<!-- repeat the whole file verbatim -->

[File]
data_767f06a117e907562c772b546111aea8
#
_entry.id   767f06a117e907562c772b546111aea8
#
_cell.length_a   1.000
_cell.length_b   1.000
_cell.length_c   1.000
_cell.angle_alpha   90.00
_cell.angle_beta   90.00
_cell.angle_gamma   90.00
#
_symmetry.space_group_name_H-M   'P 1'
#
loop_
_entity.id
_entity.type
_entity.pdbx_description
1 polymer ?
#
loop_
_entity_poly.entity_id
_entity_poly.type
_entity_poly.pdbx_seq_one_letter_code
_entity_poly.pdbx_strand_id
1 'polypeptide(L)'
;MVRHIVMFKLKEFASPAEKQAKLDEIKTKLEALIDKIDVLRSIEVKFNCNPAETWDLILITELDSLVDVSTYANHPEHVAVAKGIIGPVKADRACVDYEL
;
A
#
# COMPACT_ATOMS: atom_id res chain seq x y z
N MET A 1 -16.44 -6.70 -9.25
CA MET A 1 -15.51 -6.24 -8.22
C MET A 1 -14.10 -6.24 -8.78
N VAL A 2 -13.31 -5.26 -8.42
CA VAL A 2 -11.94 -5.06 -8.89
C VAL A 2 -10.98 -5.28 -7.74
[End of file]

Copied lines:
data_767f06a117e907562c772b546111aea8
#
_entry.id   767f06a117e907562c772b546111aea8
#
_cell.length_a   1.000
_cell.length_b   1.000
_cell.length_c   1.000
_cell.angle_alpha   90.00
_cell.angle_beta   90.00
_cell.angle_gamma   90.00
#
_symmetry.space_group_name_H-M   'P 1'
#
loop_
_entity.id
_entity.type
_entity.pdbx_description
1 polymer ?
#
loop_
_entity_poly.entity_id
_entity_poly.type
_entity_poly.pdbx_seq_one_letter_code
_entity_poly.pdbx_strand_id
1 'polypeptide(L)'
;MVRHIVMFKLKEFASPAEKQAKLDEIKTKLEALIDKIDVLRSIEVKFNCNPAETWDLILITELDSLVDVSTYANHPEHVAVAKGIIGPVKADRACVDYEL
;
A
#
# COMPACT_ATOMS: atom_id res chain seq x y z
N MET A 1 -16.44 -6.70 -9.25
CA MET A 1 -15.51 -6.24 -8.22
C MET A 1 -14.10 -6.24 -8.78
N VAL A 2 -13.31 -5.26 -8.42
CA VAL A 2 -11.94 -5.06 -8.89
C VAL A 2 -10.98 -5.28 -7.74